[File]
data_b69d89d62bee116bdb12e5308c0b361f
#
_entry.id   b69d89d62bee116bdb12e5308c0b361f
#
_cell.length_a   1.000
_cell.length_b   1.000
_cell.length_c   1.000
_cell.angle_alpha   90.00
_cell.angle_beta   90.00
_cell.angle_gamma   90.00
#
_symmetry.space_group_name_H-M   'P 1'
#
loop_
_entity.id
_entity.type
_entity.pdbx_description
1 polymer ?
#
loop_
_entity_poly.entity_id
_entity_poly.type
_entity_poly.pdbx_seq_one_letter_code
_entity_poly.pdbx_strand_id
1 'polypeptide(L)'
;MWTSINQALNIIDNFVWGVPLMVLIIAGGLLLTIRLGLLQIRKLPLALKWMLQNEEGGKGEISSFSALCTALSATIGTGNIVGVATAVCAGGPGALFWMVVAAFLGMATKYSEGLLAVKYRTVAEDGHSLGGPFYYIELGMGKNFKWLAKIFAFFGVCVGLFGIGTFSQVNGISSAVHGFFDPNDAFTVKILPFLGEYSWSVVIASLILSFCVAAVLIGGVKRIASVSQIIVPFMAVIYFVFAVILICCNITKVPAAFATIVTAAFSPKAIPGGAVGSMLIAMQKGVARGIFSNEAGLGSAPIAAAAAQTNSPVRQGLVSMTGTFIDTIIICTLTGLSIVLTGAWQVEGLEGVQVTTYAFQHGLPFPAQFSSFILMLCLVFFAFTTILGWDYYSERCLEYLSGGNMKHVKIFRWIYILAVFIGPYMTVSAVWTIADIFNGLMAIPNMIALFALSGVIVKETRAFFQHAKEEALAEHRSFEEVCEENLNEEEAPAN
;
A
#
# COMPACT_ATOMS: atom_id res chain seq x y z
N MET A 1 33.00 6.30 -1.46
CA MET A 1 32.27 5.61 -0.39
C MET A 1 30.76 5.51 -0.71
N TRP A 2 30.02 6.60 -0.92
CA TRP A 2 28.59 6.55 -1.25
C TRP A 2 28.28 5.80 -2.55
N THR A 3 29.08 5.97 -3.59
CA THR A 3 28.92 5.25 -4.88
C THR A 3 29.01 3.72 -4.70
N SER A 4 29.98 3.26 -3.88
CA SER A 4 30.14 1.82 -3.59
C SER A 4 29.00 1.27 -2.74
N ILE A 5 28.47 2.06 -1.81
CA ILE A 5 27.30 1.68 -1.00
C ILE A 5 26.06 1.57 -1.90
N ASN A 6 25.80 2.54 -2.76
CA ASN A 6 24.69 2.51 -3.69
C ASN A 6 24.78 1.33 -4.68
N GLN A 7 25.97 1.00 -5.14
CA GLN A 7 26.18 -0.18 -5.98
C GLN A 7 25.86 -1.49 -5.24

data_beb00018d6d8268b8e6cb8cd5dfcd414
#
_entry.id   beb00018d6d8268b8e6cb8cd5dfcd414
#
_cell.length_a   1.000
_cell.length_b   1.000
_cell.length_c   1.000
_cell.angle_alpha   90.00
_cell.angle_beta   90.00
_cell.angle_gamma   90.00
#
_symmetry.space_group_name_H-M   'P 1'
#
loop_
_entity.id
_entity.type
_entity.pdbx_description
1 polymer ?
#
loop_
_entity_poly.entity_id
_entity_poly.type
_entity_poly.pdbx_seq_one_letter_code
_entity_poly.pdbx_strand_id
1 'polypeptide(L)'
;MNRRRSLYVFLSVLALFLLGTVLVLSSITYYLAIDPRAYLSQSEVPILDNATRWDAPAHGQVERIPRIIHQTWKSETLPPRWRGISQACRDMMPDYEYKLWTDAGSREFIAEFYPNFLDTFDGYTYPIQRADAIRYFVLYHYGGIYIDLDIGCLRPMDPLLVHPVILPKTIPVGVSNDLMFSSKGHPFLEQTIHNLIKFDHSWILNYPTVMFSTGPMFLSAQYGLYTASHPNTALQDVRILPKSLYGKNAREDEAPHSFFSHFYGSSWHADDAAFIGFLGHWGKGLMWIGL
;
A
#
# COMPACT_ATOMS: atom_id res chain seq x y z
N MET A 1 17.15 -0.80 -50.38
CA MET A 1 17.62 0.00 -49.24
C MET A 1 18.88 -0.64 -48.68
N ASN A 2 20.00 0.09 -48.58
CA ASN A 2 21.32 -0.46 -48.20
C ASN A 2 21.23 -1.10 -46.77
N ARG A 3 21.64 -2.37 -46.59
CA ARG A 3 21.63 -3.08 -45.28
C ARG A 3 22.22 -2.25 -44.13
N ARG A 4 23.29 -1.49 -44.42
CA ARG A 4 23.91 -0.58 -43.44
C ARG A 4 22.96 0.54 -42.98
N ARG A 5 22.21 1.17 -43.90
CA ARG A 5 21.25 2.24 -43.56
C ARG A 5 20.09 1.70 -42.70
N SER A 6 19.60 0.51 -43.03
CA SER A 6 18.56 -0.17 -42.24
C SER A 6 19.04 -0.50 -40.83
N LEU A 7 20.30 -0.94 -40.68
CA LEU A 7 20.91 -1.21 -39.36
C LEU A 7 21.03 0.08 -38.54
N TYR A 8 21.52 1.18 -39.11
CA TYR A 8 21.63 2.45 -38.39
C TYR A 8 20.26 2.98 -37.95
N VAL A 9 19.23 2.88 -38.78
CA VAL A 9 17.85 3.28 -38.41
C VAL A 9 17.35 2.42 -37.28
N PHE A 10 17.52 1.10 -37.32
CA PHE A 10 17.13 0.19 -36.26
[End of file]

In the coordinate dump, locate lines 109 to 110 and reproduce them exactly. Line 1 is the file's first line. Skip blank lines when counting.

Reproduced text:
N PHE A 10 17.52 1.10 -37.32
CA PHE A 10 17.13 0.19 -36.26